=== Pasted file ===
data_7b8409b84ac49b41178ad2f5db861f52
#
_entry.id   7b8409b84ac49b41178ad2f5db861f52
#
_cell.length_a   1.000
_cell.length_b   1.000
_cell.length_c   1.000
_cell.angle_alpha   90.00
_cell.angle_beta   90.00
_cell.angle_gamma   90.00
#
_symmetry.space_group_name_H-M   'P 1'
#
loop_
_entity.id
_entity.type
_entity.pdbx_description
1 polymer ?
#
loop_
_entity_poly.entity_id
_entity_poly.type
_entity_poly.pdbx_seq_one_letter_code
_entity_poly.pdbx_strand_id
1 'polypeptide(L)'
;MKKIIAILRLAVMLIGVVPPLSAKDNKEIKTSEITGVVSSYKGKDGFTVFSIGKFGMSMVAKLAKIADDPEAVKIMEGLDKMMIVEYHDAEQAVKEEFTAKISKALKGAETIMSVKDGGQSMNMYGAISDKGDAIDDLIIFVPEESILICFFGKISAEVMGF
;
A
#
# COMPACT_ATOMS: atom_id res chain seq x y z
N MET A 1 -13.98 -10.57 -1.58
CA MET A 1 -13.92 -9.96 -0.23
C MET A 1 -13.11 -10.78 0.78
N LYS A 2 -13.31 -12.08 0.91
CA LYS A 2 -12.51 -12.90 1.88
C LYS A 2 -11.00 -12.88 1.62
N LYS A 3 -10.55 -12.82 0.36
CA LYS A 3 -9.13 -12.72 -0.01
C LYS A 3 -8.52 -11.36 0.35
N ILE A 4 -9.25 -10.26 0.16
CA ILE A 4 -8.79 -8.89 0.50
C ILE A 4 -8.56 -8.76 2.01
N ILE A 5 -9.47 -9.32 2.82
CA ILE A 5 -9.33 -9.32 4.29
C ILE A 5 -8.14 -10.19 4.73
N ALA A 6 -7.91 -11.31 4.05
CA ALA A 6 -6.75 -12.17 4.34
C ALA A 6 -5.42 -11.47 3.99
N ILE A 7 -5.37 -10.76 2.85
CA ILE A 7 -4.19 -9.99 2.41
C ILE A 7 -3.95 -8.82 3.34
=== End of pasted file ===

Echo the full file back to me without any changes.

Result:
data_7b8409b84ac49b41178ad2f5db861f52
#
_entry.id   7b8409b84ac49b41178ad2f5db861f52
#
_cell.length_a   1.000
_cell.length_b   1.000
_cell.length_c   1.000
_cell.angle_alpha   90.00
_cell.angle_beta   90.00
_cell.angle_gamma   90.00
#
_symmetry.space_group_name_H-M   'P 1'
#
loop_
_entity.id
_entity.type
_entity.pdbx_description
1 polymer ?
#
loop_
_entity_poly.entity_id
_entity_poly.type
_entity_poly.pdbx_seq_one_letter_code
_entity_poly.pdbx_strand_id
1 'polypeptide(L)'
;MKKIIAILRLAVMLIGVVPPLSAKDNKEIKTSEITGVVSSYKGKDGFTVFSIGKFGMSMVAKLAKIADDPEAVKIMEGLDKMMIVEYHDAEQAVKEEFTAKISKALKGAETIMSVKDGGQSMNMYGAISDKGDAIDDLIIFVPEESILICFFGKISAEVMGF
;
A
#
# COMPACT_ATOMS: atom_id res chain seq x y z
N MET A 1 -13.98 -10.57 -1.58
CA MET A 1 -13.92 -9.96 -0.23
C MET A 1 -13.11 -10.78 0.78
N LYS A 2 -13.31 -12.08 0.91
CA LYS A 2 -12.51 -12.90 1.88
C LYS A 2 -11.00 -12.88 1.62
N LYS A 3 -10.55 -12.82 0.36
CA LYS A 3 -9.13 -12.72 -0.01
C LYS A 3 -8.52 -11.36 0.35
N ILE A 4 -9.25 -10.26 0.16
CA ILE A 4 -8.79 -8.89 0.50
C ILE A 4 -8.56 -8.76 2.01
N ILE A 5 -9.47 -9.32 2.82
CA ILE A 5 -9.33 -9.32 4.29
C ILE A 5 -8.14 -10.19 4.73
N ALA A 6 -7.91 -11.31 4.05
CA ALA A 6 -6.75 -12.17 4.34
C ALA A 6 -5.42 -11.47 3.99
N ILE A 7 -5.37 -10.76 2.85
CA ILE A 7 -4.19 -9.99 2.41
C ILE A 7 -3.95 -8.82 3.34